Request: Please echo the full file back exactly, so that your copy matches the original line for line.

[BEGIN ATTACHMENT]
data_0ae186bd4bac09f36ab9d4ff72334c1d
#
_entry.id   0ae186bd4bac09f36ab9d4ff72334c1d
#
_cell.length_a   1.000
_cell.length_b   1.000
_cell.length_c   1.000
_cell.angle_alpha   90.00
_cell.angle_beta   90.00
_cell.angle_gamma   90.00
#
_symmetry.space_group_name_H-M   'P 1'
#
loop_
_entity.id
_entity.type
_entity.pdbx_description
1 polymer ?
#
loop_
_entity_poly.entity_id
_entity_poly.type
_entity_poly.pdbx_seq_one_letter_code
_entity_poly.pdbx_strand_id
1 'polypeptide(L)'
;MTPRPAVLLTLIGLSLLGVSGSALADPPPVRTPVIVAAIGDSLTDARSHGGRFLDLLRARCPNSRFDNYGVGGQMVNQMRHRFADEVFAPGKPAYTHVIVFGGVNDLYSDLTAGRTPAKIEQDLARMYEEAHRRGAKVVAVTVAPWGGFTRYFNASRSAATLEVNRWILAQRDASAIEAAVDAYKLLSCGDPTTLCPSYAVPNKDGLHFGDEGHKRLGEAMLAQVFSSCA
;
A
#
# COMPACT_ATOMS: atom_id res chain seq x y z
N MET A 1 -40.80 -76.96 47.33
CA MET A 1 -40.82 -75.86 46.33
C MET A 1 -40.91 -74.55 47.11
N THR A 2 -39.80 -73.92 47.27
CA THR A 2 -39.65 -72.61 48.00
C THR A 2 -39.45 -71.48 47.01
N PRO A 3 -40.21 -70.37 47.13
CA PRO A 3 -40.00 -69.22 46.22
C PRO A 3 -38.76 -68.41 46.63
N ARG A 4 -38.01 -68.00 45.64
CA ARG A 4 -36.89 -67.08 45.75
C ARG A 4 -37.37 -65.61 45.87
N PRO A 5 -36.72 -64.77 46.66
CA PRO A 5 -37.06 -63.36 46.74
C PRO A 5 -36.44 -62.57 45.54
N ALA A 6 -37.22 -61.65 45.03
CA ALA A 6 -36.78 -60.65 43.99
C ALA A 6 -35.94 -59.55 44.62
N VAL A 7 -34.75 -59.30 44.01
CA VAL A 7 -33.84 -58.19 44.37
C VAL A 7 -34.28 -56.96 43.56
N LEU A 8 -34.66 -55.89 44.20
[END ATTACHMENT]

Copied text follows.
data_0ae186bd4bac09f36ab9d4ff72334c1d
#
_entry.id   0ae186bd4bac09f36ab9d4ff72334c1d
#
_cell.length_a   1.000
_cell.length_b   1.000
_cell.length_c   1.000
_cell.angle_alpha   90.00
_cell.angle_beta   90.00
_cell.angle_gamma   90.00
#
_symmetry.space_group_name_H-M   'P 1'
#
loop_
_entity.id
_entity.type
_entity.pdbx_description
1 polymer ?
#
loop_
_entity_poly.entity_id
_entity_poly.type
_entity_poly.pdbx_seq_one_letter_code
_entity_poly.pdbx_strand_id
1 'polypeptide(L)'
;MTPRPAVLLTLIGLSLLGVSGSALADPPPVRTPVIVAAIGDSLTDARSHGGRFLDLLRARCPNSRFDNYGVGGQMVNQMRHRFADEVFAPGKPAYTHVIVFGGVNDLYSDLTAGRTPAKIEQDLARMYEEAHRRGAKVVAVTVAPWGGFTRYFNASRSAATLEVNRWILAQRDASAIEAAVDAYKLLSCGDPTTLCPSYAVPNKDGLHFGDEGHKRLGEAMLAQVFSSCA
;
A
#
# COMPACT_ATOMS: atom_id res chain seq x y z
N MET A 1 -40.80 -76.96 47.33
CA MET A 1 -40.82 -75.86 46.33
C MET A 1 -40.91 -74.55 47.11
N THR A 2 -39.80 -73.92 47.27
CA THR A 2 -39.65 -72.61 48.00
C THR A 2 -39.45 -71.48 47.01
N PRO A 3 -40.21 -70.37 47.13
CA PRO A 3 -40.00 -69.22 46.22
C PRO A 3 -38.76 -68.41 46.63
N ARG A 4 -38.01 -68.00 45.64
CA ARG A 4 -36.89 -67.08 45.75
C ARG A 4 -37.37 -65.61 45.87
N PRO A 5 -36.72 -64.77 46.66
CA PRO A 5 -37.06 -63.36 46.74
C PRO A 5 -36.44 -62.57 45.54
N ALA A 6 -37.22 -61.65 45.03
CA ALA A 6 -36.78 -60.65 43.99
C ALA A 6 -35.94 -59.55 44.62
N VAL A 7 -34.75 -59.30 44.01
CA VAL A 7 -33.84 -58.19 44.37
C VAL A 7 -34.28 -56.96 43.56
N LEU A 8 -34.66 -55.89 44.20